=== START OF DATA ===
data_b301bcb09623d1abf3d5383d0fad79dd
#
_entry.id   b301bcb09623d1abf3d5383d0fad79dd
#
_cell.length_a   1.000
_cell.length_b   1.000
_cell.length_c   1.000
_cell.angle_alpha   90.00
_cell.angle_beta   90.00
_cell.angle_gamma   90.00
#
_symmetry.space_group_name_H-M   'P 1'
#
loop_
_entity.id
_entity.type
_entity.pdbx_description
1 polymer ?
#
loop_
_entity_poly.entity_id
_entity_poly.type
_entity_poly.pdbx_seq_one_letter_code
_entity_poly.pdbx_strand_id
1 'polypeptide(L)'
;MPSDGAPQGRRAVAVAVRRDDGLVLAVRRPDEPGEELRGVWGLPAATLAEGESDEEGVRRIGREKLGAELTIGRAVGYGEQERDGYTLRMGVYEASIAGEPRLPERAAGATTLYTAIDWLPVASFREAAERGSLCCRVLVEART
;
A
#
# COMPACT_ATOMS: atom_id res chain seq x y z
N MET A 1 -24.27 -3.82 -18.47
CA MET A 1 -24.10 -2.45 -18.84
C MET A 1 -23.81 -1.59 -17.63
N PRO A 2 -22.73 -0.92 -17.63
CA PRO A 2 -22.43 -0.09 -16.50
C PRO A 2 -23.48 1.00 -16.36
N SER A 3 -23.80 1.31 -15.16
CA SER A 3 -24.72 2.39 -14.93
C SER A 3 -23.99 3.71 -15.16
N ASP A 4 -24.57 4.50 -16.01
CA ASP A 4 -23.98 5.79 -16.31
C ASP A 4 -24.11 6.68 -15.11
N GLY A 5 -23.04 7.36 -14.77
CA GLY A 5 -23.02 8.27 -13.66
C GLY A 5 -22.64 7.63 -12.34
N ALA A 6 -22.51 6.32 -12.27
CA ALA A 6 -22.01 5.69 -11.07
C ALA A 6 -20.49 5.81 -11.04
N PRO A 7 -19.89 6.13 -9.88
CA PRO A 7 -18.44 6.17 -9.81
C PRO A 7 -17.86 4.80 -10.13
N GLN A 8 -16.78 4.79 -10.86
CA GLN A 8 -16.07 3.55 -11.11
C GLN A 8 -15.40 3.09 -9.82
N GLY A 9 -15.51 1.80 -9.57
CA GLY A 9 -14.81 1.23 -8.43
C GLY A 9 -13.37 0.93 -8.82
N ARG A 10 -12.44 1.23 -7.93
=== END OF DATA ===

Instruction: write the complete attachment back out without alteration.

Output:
data_b301bcb09623d1abf3d5383d0fad79dd
#
_entry.id   b301bcb09623d1abf3d5383d0fad79dd
#
_cell.length_a   1.000
_cell.length_b   1.000
_cell.length_c   1.000
_cell.angle_alpha   90.00
_cell.angle_beta   90.00
_cell.angle_gamma   90.00
#
_symmetry.space_group_name_H-M   'P 1'
#
loop_
_entity.id
_entity.type
_entity.pdbx_description
1 polymer ?
#
loop_
_entity_poly.entity_id
_entity_poly.type
_entity_poly.pdbx_seq_one_letter_code
_entity_poly.pdbx_strand_id
1 'polypeptide(L)'
;MPSDGAPQGRRAVAVAVRRDDGLVLAVRRPDEPGEELRGVWGLPAATLAEGESDEEGVRRIGREKLGAELTIGRAVGYGEQERDGYTLRMGVYEASIAGEPRLPERAAGATTLYTAIDWLPVASFREAAERGSLCCRVLVEART
;
A
#
# COMPACT_ATOMS: atom_id res chain seq x y z
N MET A 1 -24.27 -3.82 -18.47
CA MET A 1 -24.10 -2.45 -18.84
C MET A 1 -23.81 -1.59 -17.63
N PRO A 2 -22.73 -0.92 -17.63
CA PRO A 2 -22.43 -0.09 -16.50
C PRO A 2 -23.48 1.00 -16.36
N SER A 3 -23.80 1.31 -15.16
CA SER A 3 -24.72 2.39 -14.93
C SER A 3 -23.99 3.71 -15.16
N ASP A 4 -24.57 4.50 -16.01
CA ASP A 4 -23.98 5.79 -16.31
C ASP A 4 -24.11 6.68 -15.11
N GLY A 5 -23.04 7.36 -14.77
CA GLY A 5 -23.02 8.27 -13.66
C GLY A 5 -22.64 7.63 -12.34
N ALA A 6 -22.51 6.32 -12.27
CA ALA A 6 -22.01 5.69 -11.07
C ALA A 6 -20.49 5.81 -11.04
N PRO A 7 -19.89 6.13 -9.88
CA PRO A 7 -18.44 6.17 -9.81
C PRO A 7 -17.86 4.80 -10.13
N GLN A 8 -16.78 4.79 -10.86
CA GLN A 8 -16.07 3.55 -11.11
C GLN A 8 -15.40 3.09 -9.82
N GLY A 9 -15.51 1.80 -9.57
CA GLY A 9 -14.81 1.23 -8.43
C GLY A 9 -13.37 0.93 -8.82
N ARG A 10 -12.44 1.23 -7.93